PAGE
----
First, this column isn’t just for sales pros. Anyone who finds themselves giving presentations on a regular basis—from workshop instructors to aspiring keynote speakers to those tasked with sharing a message in front of an audience—I’m looking at you.
Because, let’s face it, whenever you stand up and have notes or a slide clicker in hand, you’re making a pitch, but it’s pointless if no one catches it.
Fortunately, there are proven ways to create more effective and compelling presentations. Here are three that you can immediately implement to take the snooze and predictability out of your next pitch.
1. Respect Your Audience's Need for Visual Simplicity
Ohhhhh, look! She’s using the Kyoto layout from Keynote. If anyone can look at your slide deck and recognize its Keynote or Powerpoint theme (or, worse yet, name it), you’ve already lost. Presenters have a visual responsibility to their audience, and it’s the one aspect of presentations I see ignored most often. It's your responsibility—not Keynote’s and not Powerpoint’s—to keep your audience visually involved in your presentation.
I recommend enlisting the assistance of a slide designer. They're not necessarily expensive. If you have a graphic designer you currently work with, ask if they can help you design some slides.
If you’re more of a do-it-yourselfer, here are a few tools you can use to make your slides less stock and more wham-pow:
- Canva. This easy-to-use graphic design tool allows you to build entire slide presentations online and export them as graphics. Then you just insert the completed slides as graphics onto your slide deck. Bingo!
- SketchDeck. Maybe you have a presentation that could use some sprucing up or you’ve built a basic presentation but want to take it to the next level. The folks at SketchDeck will take your existing presentation and turn it into a beautiful, professionally designed presentation. Pricing starts at $20 an hour.
2. Respect Your Audience's Intelligence
Slide readers—I hate them! And I know you do as well. Everyone reading this column went to school and can read what’s on a slide, so for all that is chocolate and holy, stop reading slides to your audience. Your presentations aren’t storytime with a bunch of preschoolers.
Respecting your audience’s intelligence also means minimizing the amount of text you put on your slides. The simpler a slide is to understand, the better chance you have of your audience looking at it, absorbing it and understanding it by the time your presentation moves on to the next slide.
Every slide in your presentation should convey a single idea. And the number of slides in your presentation should probably be half the number you think you need to make your point. Simplicity isn’t less intelligent or sophisticated. It’s actually the most intelligent and sophisticated of all. If you’re having trouble paring down your presentation text and the number of slides you're planning to include, read on, because we’re about to fix that.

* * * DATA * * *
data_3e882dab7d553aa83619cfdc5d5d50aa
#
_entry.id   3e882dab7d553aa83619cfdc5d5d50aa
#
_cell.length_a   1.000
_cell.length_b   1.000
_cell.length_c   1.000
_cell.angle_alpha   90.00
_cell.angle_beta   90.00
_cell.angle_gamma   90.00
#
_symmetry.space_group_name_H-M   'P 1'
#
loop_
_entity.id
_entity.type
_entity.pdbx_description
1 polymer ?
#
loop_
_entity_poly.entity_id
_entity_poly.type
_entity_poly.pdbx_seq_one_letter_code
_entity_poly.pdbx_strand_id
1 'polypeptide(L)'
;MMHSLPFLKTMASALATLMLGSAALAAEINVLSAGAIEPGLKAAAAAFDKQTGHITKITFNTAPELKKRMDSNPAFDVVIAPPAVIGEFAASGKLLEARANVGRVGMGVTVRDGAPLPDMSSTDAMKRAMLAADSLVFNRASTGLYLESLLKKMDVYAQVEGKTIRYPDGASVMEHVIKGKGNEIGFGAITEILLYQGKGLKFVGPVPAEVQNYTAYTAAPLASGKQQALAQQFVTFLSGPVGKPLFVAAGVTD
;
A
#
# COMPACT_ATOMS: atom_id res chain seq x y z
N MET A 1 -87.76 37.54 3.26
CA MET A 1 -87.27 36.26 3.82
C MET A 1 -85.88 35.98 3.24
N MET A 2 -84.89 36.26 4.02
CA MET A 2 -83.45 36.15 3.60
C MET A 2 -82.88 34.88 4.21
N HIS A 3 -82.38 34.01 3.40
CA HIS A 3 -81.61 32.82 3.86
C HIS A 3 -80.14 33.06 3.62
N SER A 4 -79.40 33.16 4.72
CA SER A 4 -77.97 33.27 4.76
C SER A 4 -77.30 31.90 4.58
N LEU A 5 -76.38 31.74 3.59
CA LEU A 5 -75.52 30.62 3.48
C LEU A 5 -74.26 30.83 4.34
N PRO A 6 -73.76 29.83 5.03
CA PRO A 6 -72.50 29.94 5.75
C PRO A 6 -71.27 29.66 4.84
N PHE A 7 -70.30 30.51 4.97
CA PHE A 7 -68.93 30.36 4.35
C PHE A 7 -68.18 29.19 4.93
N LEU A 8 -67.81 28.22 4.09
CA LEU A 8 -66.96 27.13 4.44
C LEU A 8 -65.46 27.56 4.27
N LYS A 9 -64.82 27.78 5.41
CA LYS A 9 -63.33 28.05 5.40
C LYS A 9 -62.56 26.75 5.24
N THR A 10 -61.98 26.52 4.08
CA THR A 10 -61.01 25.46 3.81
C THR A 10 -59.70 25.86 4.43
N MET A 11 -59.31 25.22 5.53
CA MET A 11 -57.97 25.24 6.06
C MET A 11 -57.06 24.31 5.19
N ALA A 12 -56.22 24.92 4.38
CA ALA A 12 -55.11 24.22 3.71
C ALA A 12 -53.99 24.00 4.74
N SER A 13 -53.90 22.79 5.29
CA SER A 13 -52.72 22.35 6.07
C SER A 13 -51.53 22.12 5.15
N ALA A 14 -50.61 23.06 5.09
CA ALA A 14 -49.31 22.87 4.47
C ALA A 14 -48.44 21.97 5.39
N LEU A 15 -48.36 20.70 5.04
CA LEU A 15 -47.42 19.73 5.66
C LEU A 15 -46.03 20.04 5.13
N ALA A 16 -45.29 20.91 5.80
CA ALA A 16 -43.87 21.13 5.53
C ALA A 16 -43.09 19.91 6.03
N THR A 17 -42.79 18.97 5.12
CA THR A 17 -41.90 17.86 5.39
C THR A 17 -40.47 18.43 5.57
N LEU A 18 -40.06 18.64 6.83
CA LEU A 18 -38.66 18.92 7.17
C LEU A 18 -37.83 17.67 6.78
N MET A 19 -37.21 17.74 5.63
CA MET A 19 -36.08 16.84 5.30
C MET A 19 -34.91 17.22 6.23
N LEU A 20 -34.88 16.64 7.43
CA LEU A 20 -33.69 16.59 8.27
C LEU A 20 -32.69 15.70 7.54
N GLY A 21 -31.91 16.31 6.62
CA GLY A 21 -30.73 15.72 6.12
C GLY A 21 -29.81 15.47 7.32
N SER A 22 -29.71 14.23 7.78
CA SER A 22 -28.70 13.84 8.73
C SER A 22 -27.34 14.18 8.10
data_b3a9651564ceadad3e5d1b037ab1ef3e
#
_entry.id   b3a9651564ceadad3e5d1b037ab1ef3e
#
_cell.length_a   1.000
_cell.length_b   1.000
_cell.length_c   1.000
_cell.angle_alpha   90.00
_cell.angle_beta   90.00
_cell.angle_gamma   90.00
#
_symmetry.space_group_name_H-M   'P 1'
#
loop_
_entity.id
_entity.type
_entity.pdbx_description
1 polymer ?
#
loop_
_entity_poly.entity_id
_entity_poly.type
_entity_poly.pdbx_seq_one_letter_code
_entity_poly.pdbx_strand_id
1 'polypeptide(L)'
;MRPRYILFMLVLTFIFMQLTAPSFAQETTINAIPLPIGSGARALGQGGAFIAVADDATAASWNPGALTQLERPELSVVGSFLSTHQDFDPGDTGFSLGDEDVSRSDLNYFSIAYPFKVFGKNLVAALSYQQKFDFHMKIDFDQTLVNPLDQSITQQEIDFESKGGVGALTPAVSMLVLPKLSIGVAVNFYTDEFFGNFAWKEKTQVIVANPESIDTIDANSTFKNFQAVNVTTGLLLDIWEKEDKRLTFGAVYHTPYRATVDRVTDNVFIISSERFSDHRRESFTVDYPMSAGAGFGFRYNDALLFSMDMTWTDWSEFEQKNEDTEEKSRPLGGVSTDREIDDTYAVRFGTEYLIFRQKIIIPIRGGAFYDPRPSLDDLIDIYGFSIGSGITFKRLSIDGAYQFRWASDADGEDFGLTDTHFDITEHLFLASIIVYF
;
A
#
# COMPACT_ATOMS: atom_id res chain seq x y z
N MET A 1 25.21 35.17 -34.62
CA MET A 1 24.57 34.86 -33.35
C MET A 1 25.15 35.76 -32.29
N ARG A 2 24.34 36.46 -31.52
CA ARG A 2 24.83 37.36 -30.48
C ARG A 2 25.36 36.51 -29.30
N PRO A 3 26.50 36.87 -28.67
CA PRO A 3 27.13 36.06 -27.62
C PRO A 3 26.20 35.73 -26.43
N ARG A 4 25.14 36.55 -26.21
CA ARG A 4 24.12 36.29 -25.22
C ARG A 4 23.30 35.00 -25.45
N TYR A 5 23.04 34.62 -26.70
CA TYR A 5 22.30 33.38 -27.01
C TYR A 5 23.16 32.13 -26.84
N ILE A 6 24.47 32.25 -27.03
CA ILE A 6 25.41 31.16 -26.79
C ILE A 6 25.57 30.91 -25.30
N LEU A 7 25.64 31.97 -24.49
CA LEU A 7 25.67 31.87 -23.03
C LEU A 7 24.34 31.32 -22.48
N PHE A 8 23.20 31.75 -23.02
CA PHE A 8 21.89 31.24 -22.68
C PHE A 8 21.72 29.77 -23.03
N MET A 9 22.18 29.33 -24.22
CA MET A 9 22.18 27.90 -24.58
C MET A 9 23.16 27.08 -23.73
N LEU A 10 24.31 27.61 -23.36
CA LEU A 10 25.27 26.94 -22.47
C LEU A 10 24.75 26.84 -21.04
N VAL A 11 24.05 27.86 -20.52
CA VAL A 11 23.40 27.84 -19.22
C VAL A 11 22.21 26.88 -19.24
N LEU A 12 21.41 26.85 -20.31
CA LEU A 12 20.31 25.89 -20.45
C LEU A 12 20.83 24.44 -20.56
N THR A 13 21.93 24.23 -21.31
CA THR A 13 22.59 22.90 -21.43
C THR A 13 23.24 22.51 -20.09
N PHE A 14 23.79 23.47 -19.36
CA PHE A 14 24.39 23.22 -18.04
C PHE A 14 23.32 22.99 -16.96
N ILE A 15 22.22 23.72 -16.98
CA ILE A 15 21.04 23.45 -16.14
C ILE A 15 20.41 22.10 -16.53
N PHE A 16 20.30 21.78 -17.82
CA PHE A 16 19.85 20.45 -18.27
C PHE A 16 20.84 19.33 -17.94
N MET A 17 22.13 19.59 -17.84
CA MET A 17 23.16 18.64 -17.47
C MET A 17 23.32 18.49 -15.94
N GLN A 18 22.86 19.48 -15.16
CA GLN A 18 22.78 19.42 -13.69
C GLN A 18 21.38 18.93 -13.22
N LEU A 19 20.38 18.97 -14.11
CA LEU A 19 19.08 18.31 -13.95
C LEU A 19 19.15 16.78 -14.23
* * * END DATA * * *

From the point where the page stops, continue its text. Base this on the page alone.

3. Respect Your Audience’s Time
Have you ever left a presentation thinking, “Well, that’s an hour of my life I can never get back”? Don’t be the person who stole his audience’s hours. Instead, be the person who made them glad they came and stayed awake. And there’s an easy way to do that: Make sure your presentation tells a story.
I recently wrote a column on the bookending technique—you might want to pop over and read that. But even without reading it, you should know that you, just like everyone else, is a sucker for a good story. Powerful presentation stories all have a few things in common:
- Pain. They address an audience’s pain surrounding a certain topic.
- Remedy. They offer a remedy for that pain, delivering the audience from the pain they feel now to the way they want to live (without that pain).
- Main characters. The main characters in a story are always the audience themselves. While you might use personal examples to tell the story, those examples have to be ones that the audience can relate to and commiserate with, not self-indulgent, look-at-me-I-know-so-much-more-than-you stories.
Here’s a simple, two-step way to turn any presentation into a story with a concise beginning, middle and end to keep your audience’s attention as they wait to learn the fate of your main characters (them):
1. Write down the three key points you want your speech to include. These are:
- The Big Idea. In a single sentence, write down the one thing you want the audience to remember after the last word falls out of your mouth.
- The Big Pain. What keeps your audience up at night?
- The Big Solution. What solutions come together to alleviate your audience’s pain?
2. Start building your speech. Now that you know where you want to end (The Big Idea) and where to begin (The Big Pain), craft the middle of your story (The Big Solution), the journey where you’ll take the audience through the ways you can make their lives better. Remember, not your life—their lives.
Effective and memorable presentations have three responsibilities: They must respect the audience's need for visual simplicity, their intelligence and their time. If you never want to be "that guy," the one whose sessions are half full and whose close rates always seem to lag, start with these three responsibilities the next time you dive in to design your next killer presentation.
You just might find your audience thanks you and is grateful for the journey you’ve taken them on—instead of shunning you and all your hard work.
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